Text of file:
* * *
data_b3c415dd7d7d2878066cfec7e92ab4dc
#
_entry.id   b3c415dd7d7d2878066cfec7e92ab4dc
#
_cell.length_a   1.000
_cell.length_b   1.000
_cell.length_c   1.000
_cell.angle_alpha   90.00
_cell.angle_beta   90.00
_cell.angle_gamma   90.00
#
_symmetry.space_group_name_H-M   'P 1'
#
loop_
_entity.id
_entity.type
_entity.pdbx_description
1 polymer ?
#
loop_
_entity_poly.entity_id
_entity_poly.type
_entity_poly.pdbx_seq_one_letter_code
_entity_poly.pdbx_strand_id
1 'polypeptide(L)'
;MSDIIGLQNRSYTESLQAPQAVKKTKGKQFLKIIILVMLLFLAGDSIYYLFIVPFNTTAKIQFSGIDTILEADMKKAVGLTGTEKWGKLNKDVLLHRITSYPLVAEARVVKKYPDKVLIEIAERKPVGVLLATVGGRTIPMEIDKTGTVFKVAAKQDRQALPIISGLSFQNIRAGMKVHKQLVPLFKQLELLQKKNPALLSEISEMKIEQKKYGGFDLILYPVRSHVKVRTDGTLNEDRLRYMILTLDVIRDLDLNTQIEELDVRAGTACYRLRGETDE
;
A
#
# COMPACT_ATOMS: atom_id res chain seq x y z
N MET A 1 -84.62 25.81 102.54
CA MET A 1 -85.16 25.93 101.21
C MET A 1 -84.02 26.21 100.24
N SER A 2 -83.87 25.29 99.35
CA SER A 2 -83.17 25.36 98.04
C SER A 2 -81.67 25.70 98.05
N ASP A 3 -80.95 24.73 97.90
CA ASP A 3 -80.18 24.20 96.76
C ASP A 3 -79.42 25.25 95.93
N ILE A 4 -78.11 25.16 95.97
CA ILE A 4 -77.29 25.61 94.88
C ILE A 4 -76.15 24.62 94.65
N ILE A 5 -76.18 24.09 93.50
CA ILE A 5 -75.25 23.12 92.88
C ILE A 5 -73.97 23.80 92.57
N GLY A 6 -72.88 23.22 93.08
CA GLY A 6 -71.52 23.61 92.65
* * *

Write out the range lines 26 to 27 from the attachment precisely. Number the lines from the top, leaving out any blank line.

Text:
;MSDIIGLQNRSYTESLQAPQAVKKTKGKQFLKIIILVMLLFLAGDSIYYLFIVPFNTTAKIQFSGIDTILEADMKKAVGLTGTEKWGKLNKDVLLHRITSYPLVAEARVVKKYPDKVLIEIAERKPVGVLLATVGGRTIPMEIDKTGTVFKVAAKQDRQALPIISGLSFQNIRAGMKVHKQLVPLFKQLELLQKKNPALLSEISEMKIEQKKYGGFDLILYPVRSHVKVRTDGTLNEDRLRYMILTLDVIRDLDLNTQIEELDVRAGTACYRLRGETDE
;